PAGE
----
Today’s Changing is no different. The boat arrives, taking away Jinny’s best friend, Deen, replacing him with a new little girl named Ess, and leaving Jinny as the new Elder. Jinny knows her responsibility now—to teach Ess everything she needs to know about the island, to keep things as they’ve always been. But will she be ready for the inevitable day when the boat will come back—and take her away forever from the only home she’s known?

********************

This book. This book, this book, this book.
I'm struggling between saying enough, and not saying too much.
Here goes:

Reading this book transported me right back to my own childhood love of reading books about self-reliant children. I first loved exploring the woods with the Boxcar Children. I can still remember the items they found and brought back to their old boxcar.  Later, I lost myself in Homecoming. I still vividly remember the children scrimping to buy a loaf of bread and peanut butter to survive on. And somewhere in between those stories there were some children on a beach, there was seaweed collected, and there might have been a seal...but the title of that story has alluded my memory for years.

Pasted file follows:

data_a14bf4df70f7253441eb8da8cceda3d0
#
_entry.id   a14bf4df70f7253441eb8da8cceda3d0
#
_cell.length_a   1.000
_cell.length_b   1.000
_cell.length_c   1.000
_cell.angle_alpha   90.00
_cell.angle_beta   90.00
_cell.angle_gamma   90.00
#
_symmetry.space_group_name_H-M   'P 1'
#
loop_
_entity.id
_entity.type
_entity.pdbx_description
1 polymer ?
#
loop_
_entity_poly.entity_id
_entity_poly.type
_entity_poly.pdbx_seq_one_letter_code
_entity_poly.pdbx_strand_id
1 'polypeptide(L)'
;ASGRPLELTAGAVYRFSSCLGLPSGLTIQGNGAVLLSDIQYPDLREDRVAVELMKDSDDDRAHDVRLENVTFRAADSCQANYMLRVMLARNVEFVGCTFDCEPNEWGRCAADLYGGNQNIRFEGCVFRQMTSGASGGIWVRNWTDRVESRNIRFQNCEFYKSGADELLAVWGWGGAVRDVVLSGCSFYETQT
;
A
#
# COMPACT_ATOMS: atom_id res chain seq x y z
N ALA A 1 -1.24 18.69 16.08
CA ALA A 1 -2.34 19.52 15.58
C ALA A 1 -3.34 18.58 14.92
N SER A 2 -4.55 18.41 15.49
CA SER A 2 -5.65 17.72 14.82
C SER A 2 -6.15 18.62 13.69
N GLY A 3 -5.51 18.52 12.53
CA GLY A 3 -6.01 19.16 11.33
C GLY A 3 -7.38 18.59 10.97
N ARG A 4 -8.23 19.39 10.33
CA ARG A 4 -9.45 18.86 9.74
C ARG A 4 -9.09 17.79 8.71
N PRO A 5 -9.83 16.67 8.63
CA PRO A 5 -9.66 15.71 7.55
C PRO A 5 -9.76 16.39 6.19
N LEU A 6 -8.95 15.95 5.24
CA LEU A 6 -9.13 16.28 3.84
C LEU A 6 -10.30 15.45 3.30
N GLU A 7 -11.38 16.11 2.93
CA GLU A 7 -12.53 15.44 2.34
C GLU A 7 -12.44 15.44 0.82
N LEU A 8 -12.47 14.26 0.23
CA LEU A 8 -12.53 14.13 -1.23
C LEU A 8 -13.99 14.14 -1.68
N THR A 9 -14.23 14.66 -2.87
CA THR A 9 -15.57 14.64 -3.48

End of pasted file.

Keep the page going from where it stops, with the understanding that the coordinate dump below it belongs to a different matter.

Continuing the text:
The connection between the stories is, like I said, self-reliant children. There is something fascinating and scary and amazing about children imagining how they would go about their lives without adults in control.

The pull to a book like this is strong. When I book-talked this to my fourth graders yesterday there were wide eyes and pleads to borrow it. I told them, soon. I needed to physically carry it around with me until I wrote this post. It's sitting next to me, a larger presence than its size would suggest. I keep glancing at it, but it won't give up its secrets. Even now, after I've loved it so truly. It's like that.

It's magical, it's mysterious, it's frustrating, it's painful. What. Is. Going. On?